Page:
The Thomasville Police Department’s K-9 unit has recently returned from the United States Police Canine Association (USCPA) annual K9 Competition and Certifications, where TPD earned high marks in all phases of competition. The event, held February 20-24, in Brandon, Mississippi (Region 26) included events in areas such as Obedience, Agility, Narcotics Detection, and Criminal Apprehension. Three K-9 teams from TPD participated.
“I am extremely proud of this K-9 unit,” said Thomasville Police Chief Troy Rich. “Each of the officers and their K-9’s represented our agency extremely well in this regional competition.”
The TPD K-9 teams consisted of K-9 handler Corporal Grady Shiver and K-9 Tank, K-9 Handler Branden Kent and K-9 Koda and K-9 Handler Haley Jensen and K-9 Kaiko. The K-9 unit is led by Corporal Grady Shiver. “Corporal Shiver has done an excellent job leading our teams,” said Chief Rich.
TPD K-9 teams competed against 18 other teams from the states of Georgia and Mississippi. “Competing in a competition against my peers will always be a challenge to me, the last thing I want to do is fall short of the expectations of my peers,” said Corporal Shiver. “It was a great honor for Tank and I to go into these trials and compete against other handlers and their canines.”
The trio had outstanding performances throughout the weekend, taking home individual and team awards. Corporal Shiver and Tank finished in 1st place Criminal Apprehension and Combined Obedience and Apprehension. Handler Kent and Koda took home 3rd place Criminal Apprehension and 4th place Overall Patrol Dog. As a team TPD’s units placed 1st in Patrol Dog Team. “All of our K-9 team members should be proud of the awards,” said Shiver.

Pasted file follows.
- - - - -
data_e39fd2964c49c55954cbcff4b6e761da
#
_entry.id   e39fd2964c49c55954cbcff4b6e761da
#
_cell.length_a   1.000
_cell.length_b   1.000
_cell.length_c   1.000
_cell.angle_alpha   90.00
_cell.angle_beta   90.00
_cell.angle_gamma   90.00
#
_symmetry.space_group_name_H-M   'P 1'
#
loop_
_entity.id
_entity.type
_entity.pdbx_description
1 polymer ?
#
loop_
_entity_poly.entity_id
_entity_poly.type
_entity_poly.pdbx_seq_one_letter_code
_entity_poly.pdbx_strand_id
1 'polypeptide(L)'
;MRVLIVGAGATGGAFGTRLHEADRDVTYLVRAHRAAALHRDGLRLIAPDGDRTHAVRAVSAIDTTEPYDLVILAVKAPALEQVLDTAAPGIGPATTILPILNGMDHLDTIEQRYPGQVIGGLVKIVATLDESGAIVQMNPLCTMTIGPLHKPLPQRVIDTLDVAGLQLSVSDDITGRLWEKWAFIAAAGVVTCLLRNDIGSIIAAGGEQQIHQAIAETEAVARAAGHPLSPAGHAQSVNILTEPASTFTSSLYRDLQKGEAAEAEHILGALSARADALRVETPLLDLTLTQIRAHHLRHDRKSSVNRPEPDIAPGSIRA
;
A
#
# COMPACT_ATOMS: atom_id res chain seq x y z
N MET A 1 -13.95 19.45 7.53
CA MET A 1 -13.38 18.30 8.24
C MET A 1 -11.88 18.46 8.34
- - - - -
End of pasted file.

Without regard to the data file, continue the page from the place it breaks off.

Corporal Shiver attributes the success of TPD’s K-9 units to a positive team mentality and relentless training. “These are team awards, we cannot train alone. They validate the hard work that goes into training and maintaining our partner’s skill level,” said Corporal Shiver. “Over the years the K-9 teams have completed hundreds of K-9 demos where they have the opportunity to demonstrate the skills that both the K-9 and the handlers have developed. I am proud of our unit and our accomplishments.”
K-9 teams were first implemented by the TPD in the late 1980’s. “They have been a valuable asset to the organization and community ever since,” says Rich. “Throughout the years our K-9 teams have been responsible for tracking and apprehending violent felony fugitives, seizing drugs, arresting drug dealers, and recovering weapons used in crimes while providing mutual aid for other law enforcement agencies when requested.”
“Our K-9 teams are valuable resources for our community relations efforts,” said Rich. “Teaching and interacting with our youth is one of the biggest impacts our K-9’s have made throughout our community.”
Pictured above: K-9 Handler Haley Jensen and K-9 Kaiko participating in Agility Exercise